I'm going to attempt to continue to blog. I'll no longer tackle issues that are not directly related to myself, though. I think that's the easiest way to censor myself and still feel like I'm not putting anybody related to my job at risk. I've also noticed that most of my posts ARE personally related, so I don't think that will be too hard for me to adhere to.
Being an RA during the school year is, as predicted, much harder than being an RA during the summer. Being an RA for freshmen is, again, as predicted, much harder than being an RA for upperclassmen. Watching them interact with each other and deal with issues has forced me to reflect on my freshman year a lot and how I've grown.
You may have noticed, but I REALLY enjoy doing that. I like to think that I can create a model of my growth and predict where I'm going. The more data I have the more accurate the model and the more reliable the prediction is. lawl CPDC.
Where the y-axis is some quantity that describes my growth as a person which accounts for maturity, knowledge, and beliefs and the x-axis is age.
There are two things that really stuck out to me about my growth from freshman to now.
One thing I didn't do was party as a freshman, and none of my freshmen friends partied, and honestly some people I knew were downright RIGHTEOUS about how they didn't party. Kind of a moral high horse, a way to feel superior for some people, I've noticed.
I didn't intend to party as a freshman, but I was impressionable. I was trying to figure out what was normal, you know? How was partying perceived at RPI? I hadn't really gotten the impression that RPI was a party school, but I could tell there was drinking. Do all upperclassmen drink? Is it unavoidable? Am I going to have to drink to have friends?
This didn't seem the case from the friend group I made, early on it was seemingly apparent that lots of people at RPI my age didn't drink. But of course, over time, most of those friends started drinking. They entered the party scene.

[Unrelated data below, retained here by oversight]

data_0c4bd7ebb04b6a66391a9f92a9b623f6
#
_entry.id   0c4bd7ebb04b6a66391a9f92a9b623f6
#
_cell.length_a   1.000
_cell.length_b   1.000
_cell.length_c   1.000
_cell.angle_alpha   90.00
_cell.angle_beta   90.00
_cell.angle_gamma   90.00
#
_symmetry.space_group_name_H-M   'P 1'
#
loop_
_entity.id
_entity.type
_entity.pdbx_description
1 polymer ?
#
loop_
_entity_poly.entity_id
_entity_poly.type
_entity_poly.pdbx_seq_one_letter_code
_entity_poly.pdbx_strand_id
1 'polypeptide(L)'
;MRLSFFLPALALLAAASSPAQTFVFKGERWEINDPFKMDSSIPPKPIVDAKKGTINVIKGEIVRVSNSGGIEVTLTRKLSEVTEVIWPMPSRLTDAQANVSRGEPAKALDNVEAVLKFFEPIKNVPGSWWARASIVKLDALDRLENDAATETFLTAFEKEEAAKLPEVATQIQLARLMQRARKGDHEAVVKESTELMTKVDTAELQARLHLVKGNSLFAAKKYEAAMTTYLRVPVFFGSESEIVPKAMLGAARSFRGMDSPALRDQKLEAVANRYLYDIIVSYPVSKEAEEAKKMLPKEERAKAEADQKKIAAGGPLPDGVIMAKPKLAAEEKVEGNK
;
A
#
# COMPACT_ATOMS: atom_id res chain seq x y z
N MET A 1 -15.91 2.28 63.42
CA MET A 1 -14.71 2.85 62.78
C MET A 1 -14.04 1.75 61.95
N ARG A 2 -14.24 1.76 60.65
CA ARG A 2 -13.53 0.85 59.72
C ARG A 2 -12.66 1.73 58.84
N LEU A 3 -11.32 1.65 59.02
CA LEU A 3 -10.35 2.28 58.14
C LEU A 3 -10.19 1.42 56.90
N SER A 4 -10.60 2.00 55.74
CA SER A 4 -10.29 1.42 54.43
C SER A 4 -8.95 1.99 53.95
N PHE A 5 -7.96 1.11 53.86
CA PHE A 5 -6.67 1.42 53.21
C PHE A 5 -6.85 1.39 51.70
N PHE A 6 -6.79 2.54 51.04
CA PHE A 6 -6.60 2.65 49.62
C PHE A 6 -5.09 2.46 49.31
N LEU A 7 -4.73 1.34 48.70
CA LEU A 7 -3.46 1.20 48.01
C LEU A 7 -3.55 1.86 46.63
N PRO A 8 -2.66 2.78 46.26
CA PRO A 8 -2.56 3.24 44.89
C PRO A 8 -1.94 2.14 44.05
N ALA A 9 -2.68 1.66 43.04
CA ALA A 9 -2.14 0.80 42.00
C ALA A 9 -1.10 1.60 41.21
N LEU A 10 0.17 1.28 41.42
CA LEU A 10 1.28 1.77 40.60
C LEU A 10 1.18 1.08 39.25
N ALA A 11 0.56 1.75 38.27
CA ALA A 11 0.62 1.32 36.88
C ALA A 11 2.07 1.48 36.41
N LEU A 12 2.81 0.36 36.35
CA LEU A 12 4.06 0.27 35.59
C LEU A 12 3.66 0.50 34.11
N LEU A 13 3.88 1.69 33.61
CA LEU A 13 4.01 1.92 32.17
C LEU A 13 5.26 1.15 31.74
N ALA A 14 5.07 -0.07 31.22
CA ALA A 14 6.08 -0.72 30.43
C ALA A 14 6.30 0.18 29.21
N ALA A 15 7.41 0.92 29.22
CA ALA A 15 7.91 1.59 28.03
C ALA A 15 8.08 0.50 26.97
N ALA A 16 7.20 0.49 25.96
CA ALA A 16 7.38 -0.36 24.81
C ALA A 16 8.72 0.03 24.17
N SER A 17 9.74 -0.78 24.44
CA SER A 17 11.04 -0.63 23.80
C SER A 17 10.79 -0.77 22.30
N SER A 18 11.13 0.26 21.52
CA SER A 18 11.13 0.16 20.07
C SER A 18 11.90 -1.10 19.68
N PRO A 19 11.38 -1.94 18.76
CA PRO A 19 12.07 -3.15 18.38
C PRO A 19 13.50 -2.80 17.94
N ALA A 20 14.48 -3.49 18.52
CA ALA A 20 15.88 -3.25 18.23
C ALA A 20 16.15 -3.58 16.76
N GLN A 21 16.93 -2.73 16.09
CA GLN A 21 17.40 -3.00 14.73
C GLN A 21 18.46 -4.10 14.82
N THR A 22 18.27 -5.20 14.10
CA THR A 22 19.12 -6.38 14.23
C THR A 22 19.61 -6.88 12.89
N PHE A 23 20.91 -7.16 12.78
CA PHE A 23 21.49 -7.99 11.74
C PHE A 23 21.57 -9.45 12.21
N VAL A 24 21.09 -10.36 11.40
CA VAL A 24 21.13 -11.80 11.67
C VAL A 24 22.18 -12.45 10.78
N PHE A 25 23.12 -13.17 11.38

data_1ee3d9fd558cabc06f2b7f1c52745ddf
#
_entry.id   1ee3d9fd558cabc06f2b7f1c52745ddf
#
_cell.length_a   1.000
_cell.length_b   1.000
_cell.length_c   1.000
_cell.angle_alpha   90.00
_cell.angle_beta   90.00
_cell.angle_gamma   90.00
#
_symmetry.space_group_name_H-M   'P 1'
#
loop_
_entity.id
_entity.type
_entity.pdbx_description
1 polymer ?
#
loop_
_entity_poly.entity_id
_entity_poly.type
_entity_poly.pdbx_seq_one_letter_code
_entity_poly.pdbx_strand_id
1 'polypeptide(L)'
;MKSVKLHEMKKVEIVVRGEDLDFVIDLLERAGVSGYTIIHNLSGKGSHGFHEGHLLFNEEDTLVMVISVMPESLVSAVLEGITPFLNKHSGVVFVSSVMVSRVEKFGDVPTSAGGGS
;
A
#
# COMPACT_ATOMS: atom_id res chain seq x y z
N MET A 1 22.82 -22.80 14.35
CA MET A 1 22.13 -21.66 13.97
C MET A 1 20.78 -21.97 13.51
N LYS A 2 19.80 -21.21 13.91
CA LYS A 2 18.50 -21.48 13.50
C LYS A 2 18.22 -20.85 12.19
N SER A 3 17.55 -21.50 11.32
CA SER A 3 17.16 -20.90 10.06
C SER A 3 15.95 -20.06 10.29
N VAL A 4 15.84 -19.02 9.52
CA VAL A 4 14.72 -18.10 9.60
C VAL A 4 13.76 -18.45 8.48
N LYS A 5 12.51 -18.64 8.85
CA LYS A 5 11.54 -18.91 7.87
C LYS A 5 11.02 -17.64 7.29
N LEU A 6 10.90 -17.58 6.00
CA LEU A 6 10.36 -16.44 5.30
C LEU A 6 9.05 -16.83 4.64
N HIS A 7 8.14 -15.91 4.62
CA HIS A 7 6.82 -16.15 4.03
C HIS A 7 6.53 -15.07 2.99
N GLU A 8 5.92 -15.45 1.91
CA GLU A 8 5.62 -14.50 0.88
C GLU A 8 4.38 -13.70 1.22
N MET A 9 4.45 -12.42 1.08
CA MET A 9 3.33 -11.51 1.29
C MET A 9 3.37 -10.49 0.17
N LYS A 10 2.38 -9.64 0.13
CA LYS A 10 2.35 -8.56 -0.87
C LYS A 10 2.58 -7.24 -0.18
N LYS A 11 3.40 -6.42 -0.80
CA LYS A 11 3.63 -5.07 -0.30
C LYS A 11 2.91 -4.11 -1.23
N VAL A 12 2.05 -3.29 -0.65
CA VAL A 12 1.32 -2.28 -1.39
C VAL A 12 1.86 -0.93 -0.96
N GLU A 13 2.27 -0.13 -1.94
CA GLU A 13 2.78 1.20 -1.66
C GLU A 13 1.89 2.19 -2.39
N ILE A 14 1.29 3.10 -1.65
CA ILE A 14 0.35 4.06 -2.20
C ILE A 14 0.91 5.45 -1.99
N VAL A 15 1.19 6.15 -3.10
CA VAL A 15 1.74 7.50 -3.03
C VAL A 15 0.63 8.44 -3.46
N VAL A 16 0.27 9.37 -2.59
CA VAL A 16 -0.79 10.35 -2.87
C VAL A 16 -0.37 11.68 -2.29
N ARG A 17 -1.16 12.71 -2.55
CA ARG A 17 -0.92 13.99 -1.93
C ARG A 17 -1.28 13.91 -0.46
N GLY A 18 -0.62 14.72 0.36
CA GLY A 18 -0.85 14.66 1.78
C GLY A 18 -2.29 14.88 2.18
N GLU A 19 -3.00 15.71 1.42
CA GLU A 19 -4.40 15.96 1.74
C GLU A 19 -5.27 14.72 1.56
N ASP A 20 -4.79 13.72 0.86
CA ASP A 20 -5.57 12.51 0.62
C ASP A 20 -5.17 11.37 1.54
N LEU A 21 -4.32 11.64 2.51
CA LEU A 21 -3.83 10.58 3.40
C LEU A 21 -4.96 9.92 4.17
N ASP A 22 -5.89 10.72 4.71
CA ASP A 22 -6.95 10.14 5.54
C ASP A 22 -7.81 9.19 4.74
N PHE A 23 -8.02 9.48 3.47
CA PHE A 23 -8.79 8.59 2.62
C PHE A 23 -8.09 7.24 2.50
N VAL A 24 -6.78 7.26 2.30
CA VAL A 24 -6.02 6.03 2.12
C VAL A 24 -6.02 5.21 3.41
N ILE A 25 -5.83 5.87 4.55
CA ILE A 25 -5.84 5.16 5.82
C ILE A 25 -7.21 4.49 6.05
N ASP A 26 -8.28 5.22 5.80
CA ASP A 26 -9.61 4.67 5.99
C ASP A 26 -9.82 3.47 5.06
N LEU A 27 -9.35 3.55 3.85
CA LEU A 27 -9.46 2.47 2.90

Why didn't I? Maybe because I never convinced myself it was a moral decision, or even the "right" decision, just that it was *my* decision. But the stronger factor was that Erik, at 22, did not drink. He legally could, and all his friends did, but he chose not to! If he didn't have to drink, then I certainly didn't have to drink. He was my non-drinking buddy, and now that I've gotten out of the impressionable freshman phase, I'm confident enough in myself and who I am that I won't drink even if Erik did start. It was the first experience I'd ever truly had with a role model.
I've also noticed how long it has been since I've learned something TRULY new to me. Watching all my freshmen do IEA problems and whine about General Chemistry has shown me that. Everything so far has mostly built off of previous classes, spun the same topics in different ways. I always felt like I was learning the same information, just in a different language. It was challenging, but I didn't find it interesting.
Finally, for the first time, I'm learning things that feel truly new. Of course it all involves some physics and chemistry, but applying those very basic concepts in new situations. My two Chemical Engineering courses this semester are honestly very exciting to me. I feel like I'm actually learning how to be a chemical engineer. I feel like I'm challenged in a way that makes me want to me the challenge, like I felt in CellBio (though almost all of that was a repeat) with Professor Plopper and U.S. History with Mr. Guilfoyle. Except this time my desire to do well isn't because I want to please my teacher, it's because I really want to excel at these topics. They're things I want to know, they're things I'm driven to learn, not for the grade but for the knowledge.
Pretty sure this is what college is supposed to be.
Still, I'm not sure what I want to do. But at least I'm apparently learning the right things.